Although a short piece, the tale is particularly interesting as it not only gives us a glimpse of a Gondal-like setting, but it also highlights the differences in the two sisters’ styles, with Charlotte using her pseudonym to openly scorn Emily’s preference for more realistic and unromantic characters and settings than those found in her own depictions of high life in society in Glass Town. The piece is also notable for an early attempt by Charlotte to recreate local dialect in her work, and I have to wonder whether this was also an attempt to mock Emily’s style as we know from Wuthering Heights that Emily was capable of reproducing the Yorkshire dialect, and that Charlotte used dialect to distinguish between the rich mill owners and the labouring classes in Shirley, perhaps demonstrating Charlotte’s association between Yorkshire dialect and a more provincial class of people. This association can be traced back to her early work such as A Day at Parry’s Palace where Emily is pronounced “Aumly”, and dirty and greasy pinafores are worn by the women instead of beautiful dresses.
It has not been my intention to compare the sisters in this piece, but rather to highlight a glimpse of Gondal that can be found in Charlotte’s work even before its official creation the following year. It is evident that the siblings still read one another’s work at this point in time, and Charlotte may have been gently mocking Emily rather than attacking her sister’s creations. After all, there is nothing malicious in the piece to suggest otherwise. It is probable that Emily read this piece herself, but just like her actual Gondal saga, her reaction to it will remain as mysterious and enigmatic as the woman herself.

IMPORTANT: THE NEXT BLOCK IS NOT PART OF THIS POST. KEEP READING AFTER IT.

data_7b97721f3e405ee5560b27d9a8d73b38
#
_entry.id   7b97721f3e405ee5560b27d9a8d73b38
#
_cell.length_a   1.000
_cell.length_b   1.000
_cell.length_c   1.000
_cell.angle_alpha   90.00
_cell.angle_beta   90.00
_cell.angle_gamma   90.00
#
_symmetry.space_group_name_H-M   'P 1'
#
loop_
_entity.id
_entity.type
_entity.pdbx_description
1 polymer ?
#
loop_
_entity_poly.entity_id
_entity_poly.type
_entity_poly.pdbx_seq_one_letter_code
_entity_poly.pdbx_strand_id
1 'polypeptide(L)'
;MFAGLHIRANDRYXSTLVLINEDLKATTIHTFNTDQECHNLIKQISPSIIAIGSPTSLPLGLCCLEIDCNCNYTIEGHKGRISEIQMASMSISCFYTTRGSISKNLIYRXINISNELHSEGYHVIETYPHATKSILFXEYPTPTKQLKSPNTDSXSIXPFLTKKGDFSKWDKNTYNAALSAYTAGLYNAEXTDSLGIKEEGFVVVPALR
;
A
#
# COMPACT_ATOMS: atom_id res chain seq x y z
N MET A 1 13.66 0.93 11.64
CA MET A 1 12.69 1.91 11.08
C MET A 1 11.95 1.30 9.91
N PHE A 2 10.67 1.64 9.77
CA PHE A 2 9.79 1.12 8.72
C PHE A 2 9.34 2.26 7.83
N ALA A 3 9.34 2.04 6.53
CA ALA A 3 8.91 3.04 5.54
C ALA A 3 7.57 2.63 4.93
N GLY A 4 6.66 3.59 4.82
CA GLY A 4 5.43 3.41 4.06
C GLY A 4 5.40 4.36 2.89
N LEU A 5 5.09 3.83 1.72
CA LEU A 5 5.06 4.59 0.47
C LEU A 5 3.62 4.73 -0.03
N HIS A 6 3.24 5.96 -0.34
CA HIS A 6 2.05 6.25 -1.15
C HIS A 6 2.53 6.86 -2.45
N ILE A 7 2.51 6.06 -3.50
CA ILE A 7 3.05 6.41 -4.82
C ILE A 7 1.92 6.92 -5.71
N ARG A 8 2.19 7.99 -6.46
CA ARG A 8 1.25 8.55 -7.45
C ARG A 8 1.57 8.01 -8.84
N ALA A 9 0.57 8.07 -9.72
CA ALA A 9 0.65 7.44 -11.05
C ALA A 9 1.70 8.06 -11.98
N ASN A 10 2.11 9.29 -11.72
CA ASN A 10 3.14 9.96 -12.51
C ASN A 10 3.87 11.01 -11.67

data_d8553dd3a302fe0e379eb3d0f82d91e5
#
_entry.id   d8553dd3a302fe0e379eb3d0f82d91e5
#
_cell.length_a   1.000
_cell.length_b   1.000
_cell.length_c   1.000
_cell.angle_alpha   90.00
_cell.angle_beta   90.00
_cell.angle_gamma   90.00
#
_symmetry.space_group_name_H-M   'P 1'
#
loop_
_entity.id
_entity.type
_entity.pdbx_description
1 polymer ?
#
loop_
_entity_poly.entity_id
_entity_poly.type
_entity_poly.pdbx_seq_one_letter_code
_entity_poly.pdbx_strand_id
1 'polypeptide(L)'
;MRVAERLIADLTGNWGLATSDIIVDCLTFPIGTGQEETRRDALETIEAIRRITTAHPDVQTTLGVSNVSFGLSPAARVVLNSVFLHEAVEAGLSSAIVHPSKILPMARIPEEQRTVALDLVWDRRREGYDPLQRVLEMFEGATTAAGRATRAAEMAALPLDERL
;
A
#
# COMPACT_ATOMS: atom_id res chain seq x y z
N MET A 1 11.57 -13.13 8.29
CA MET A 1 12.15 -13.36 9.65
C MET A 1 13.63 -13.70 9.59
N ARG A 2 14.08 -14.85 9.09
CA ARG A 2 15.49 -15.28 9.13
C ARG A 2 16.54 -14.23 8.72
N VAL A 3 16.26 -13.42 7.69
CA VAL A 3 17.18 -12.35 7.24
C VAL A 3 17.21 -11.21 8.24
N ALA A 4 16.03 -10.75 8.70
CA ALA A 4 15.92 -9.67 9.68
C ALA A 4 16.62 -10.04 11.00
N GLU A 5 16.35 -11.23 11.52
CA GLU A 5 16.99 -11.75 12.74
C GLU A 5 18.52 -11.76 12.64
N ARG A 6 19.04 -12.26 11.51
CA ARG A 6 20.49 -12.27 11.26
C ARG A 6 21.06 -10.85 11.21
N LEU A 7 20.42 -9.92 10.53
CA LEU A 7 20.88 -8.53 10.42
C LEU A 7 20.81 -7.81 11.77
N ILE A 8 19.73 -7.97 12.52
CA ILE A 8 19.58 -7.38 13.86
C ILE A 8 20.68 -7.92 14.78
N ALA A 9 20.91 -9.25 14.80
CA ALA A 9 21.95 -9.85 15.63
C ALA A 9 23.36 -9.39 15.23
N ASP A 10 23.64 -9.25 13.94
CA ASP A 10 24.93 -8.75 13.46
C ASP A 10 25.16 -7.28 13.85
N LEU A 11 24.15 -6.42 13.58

Happy birthday, Emily. I only wish we had been left with more of your Gondal saga, but rest assured, what we have will remain an eternal source of fascination to readers.
All quotes are taken fromAn Edition of the Early Writings of Charlotte Brontë, Volume I: The Glass Town Saga 1826-1832. Ed. Christine Alexander. Oxford: Basil Blackwell, 1987.
By Nicola F. a.k.a. The Brontë Babe.
Thanks for reading. Find me on twitter @BronteBabeBlog where I tweet about books, the Brontës, and animal rights, or on my Brontë Babe Blog Facebook page. Look me up on Goodreads too. I also have a side project where I blog about my love of Classic Crime Fiction over at The Classic Crime Chonicle. I’d love it if you joined me there.
I’d also love it if you stopped by The Journal of Juvenilia Studies where you can read my essay, “Autobiography, Wish-Fulfilment, and Juvenilia. The ‘Fractured Self’ in Charlotte Brontë’s Paracosmic Counterworld”.
Please do not copy or share the images from this post.